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Consider the Darcy equation, $$\mathbf{v} + \dfrac{k}{\mu_0}\nabla p = \mathbf{f} \\ \mathrm{div}\; \mathbf{v} = 0$$

If the coefficient $k$ is piecewise constant across an interface $\Gamma$ in the domain, we have that

(1) $$\mathrm{jump}(k \cdot p\mathbf{n}) = 0 \rightarrow \mathrm{jump}(k\cdot p) =0 $$ over the interface $\Gamma$

On the other hand, the system can also be written as $$ \mathrm{div}(k \nabla p) = \mu_0f_1 = \mathrm{div}\mathbf{f} $$ in which case the jump condition now is

(2) $$\mathrm{jump}(k \nabla p\cdot\mathbf{n}) = 0$$ over $\Gamma$

I am confused as to how to reconcile the two.

Secondly, does this dictate the choice of finite element spaces used in the solution ? For example, using a piecewise continuous polynomial for $p$ in 1) would be wrong ?

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Your jump condition is wrong. To see this, let's assume for a moment that $\mu=1$ because it plays no real role in your formulation. Then, if you want to integrate the $\nabla p$ term and still want to get a symmetric formulation, you need to start with the first equation in the form $$ k^{-1} \mathbf v + \nabla p = k^{-1} \mathbf f, $$ which ultimately leads to the jump condition $[p]=0$ -- in other words, the pressure must be continuous.

How do you see that this is the right jump condition? Multiply the equation with a test function $\phi$ and integrate over a (arbitrary) part of the domain $\Omega_1$, for example one of the subdomains where $k$ is constant. After integrating by parts, you have $$ (\phi,k^{-1} \mathbf v)_{\Omega_1} - (\nabla\cdot\phi, p)_{\Omega_1} + (\phi,p\mathbf n)_{\partial\Omega_1}= (\phi,k^{-1} \mathbf f)_{\Omega_1}. $$ Now do the same on $\Omega_2=\Omega\backslash\Omega_1$ and you get $$ (\phi,k^{-1} \mathbf v)_{\Omega_2} - (\nabla\cdot\phi, p)_{\Omega_2} + (\phi,p\mathbf n)_{\partial\Omega_2}= (\phi,k^{-1} \mathbf f)_{\Omega_2}. $$ In the last equation, the sign of the normal vector is of course outward from $\Omega_2$, whereas in the first equation it is outward from $\Omega_1$. Now add these two equations together and you get $$ (\phi,k^{-1} \mathbf v)_{\Omega} - (\nabla\cdot\phi, p)_{\Omega} + (\phi,p\mathbf n)_{\partial\Omega} + (\phi,[p]\mathbf n)_{\Gamma} = (\phi,k^{-1} \mathbf f)_{\Omega}, $$ where $\Gamma$ is the interface between $\Omega_1$ and $\Omega_2$ and $[p]$ is the jump of $p$ on the interface. $\mathbf n$ is the normal from $\Omega_1$ info $\Omega_2$.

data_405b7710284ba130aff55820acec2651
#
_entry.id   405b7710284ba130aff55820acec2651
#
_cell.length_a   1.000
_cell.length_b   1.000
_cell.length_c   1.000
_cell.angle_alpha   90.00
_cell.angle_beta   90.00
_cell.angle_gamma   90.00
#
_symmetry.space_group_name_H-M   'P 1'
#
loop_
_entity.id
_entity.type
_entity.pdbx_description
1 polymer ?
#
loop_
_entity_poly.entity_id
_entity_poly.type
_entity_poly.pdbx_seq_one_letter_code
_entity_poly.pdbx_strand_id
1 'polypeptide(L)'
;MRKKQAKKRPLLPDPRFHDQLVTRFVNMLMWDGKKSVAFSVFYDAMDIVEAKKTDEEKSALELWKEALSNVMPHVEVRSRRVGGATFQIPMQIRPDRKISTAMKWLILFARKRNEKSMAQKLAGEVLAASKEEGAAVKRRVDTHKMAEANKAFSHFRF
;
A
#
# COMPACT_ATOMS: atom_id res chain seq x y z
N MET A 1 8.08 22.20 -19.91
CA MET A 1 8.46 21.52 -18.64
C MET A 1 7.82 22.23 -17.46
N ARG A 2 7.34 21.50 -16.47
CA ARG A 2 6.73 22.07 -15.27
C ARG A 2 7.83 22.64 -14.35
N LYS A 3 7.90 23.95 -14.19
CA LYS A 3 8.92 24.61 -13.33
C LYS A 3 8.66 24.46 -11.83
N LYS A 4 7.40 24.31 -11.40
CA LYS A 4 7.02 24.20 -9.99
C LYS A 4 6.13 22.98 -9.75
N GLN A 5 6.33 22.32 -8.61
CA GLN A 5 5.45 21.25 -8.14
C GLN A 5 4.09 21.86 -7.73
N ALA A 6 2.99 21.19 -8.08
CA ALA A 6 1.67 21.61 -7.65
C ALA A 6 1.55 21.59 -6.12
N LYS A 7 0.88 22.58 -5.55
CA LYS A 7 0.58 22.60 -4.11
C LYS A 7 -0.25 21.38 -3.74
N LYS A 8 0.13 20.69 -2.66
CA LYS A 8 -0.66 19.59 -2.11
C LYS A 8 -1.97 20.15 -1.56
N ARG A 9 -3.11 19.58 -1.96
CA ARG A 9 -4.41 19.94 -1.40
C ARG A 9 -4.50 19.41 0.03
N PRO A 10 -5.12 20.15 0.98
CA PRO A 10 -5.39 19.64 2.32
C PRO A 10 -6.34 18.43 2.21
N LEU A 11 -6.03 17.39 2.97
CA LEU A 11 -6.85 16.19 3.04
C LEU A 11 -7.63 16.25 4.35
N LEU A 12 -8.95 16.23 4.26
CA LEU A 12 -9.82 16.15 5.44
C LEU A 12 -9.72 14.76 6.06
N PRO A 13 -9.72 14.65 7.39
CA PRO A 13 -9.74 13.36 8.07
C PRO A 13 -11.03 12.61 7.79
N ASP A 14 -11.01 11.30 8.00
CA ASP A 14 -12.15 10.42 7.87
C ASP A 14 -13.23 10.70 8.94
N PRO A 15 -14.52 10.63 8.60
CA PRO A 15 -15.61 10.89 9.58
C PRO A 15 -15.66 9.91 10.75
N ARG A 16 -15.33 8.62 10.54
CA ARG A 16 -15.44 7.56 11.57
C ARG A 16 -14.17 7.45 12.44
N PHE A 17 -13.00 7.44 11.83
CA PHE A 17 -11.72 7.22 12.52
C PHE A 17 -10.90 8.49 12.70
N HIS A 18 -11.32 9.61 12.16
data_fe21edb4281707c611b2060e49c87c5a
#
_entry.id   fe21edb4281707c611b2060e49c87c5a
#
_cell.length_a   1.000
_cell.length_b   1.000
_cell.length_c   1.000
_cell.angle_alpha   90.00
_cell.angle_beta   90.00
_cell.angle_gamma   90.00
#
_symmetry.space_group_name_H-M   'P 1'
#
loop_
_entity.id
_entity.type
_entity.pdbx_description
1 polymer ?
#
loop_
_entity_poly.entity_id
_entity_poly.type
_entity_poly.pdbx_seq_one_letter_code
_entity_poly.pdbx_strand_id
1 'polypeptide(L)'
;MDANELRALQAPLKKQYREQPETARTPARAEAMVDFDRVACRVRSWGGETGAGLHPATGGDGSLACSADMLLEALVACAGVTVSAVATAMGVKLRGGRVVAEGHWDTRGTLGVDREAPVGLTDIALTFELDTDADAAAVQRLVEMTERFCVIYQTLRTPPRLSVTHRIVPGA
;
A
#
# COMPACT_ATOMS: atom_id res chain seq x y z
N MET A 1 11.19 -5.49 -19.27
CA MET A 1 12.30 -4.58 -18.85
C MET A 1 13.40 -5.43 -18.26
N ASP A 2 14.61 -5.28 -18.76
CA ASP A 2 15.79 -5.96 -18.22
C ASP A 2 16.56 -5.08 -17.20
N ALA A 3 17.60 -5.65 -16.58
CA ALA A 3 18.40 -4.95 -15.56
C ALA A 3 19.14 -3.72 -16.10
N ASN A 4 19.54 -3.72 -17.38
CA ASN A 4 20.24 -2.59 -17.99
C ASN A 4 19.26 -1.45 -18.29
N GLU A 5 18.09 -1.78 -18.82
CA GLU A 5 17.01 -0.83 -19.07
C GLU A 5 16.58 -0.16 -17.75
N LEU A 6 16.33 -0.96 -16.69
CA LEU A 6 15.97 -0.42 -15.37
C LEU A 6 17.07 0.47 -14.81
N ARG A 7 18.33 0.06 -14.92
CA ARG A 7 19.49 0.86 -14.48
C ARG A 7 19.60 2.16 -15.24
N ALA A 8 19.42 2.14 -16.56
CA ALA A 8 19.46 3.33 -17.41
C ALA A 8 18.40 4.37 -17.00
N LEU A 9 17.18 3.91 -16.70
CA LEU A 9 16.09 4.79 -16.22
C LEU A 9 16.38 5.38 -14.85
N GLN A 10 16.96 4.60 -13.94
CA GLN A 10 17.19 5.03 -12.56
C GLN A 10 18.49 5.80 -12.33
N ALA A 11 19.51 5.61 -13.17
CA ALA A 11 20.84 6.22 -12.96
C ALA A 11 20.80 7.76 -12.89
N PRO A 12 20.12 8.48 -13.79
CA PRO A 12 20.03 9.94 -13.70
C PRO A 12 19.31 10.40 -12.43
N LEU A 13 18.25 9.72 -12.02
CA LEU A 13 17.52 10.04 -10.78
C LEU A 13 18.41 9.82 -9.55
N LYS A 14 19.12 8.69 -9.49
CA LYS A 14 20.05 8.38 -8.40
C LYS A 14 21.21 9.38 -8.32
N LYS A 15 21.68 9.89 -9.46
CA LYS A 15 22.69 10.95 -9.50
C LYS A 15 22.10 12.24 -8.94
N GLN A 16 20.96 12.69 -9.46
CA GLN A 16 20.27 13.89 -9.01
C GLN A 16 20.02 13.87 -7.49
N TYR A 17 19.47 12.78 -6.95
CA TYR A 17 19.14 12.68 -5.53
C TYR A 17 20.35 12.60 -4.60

We could, on the other hand, also have multiplied the original equation by $\phi$ and instead integrated over the entire domain right away. This would have shown that $\mathbf v$ must satisfy the equation $$ (\phi,k^{-1} \mathbf v)_{\Omega} - (\nabla\cdot\phi, p)_{\Omega} + (\phi,p\mathbf n)_{\partial\Omega} = (\phi,k^{-1} \mathbf f)_{\Omega}. $$ Comparing with the equation immediately above, it is clear that we have the condition $$ (\phi \cdot \mathbf n,[p])_{\Gamma} = 0. $$ Because the normal traces $\phi \cdot \mathbf n$ of functions in $H(div)$ are in $L^2(\Gamma)$, this implies that $[p]=0$ in $L^2(\Gamma)$.

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  • $\begingroup$ Oh! I think my understanding of the jump condition itself is an issue. I thought, like the case of discontinuous thermal conductivity in the diffusion equation, the $k$ must appear in the jump condition and must be associated with some kind of flux term. If you could make an explanatory remark, that would be very helpful. $\endgroup$ – me10240 Sep 2 '14 at 1:46
  • $\begingroup$ I've added a longish explanation. The jump conditions are mathematical constructs. They sometimes have physical meaning, but not always. $\endgroup$ – Wolfgang Bangerth Sep 3 '14 at 12:02

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